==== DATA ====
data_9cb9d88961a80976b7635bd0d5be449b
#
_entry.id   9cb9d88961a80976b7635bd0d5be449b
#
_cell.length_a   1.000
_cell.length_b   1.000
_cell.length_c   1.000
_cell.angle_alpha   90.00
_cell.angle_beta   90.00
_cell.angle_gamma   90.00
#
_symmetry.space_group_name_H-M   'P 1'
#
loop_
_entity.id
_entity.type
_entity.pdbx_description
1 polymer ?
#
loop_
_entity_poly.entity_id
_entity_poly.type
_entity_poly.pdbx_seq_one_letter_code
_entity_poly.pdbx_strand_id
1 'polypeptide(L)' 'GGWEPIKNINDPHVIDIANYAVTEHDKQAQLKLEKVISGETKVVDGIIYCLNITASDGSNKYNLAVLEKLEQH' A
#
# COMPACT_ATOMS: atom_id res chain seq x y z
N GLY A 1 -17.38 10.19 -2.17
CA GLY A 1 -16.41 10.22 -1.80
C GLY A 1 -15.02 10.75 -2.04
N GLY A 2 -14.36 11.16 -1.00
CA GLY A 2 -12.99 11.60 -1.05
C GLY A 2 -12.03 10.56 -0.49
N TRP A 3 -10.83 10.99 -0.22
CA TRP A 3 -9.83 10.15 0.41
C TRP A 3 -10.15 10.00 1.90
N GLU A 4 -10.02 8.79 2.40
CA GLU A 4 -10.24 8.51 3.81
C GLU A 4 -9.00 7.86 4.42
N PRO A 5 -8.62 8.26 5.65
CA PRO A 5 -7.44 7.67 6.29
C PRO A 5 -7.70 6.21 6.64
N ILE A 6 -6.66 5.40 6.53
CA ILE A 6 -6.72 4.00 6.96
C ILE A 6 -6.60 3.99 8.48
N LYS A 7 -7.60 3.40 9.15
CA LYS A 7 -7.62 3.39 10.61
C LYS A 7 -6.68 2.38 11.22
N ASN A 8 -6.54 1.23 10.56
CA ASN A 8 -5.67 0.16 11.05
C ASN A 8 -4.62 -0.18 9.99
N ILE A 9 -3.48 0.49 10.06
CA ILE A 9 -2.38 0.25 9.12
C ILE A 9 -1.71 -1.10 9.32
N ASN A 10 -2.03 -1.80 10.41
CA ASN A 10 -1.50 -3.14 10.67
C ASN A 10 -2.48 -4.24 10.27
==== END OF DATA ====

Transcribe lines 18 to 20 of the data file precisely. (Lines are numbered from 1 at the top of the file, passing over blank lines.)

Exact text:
1 polymer ?
#
loop_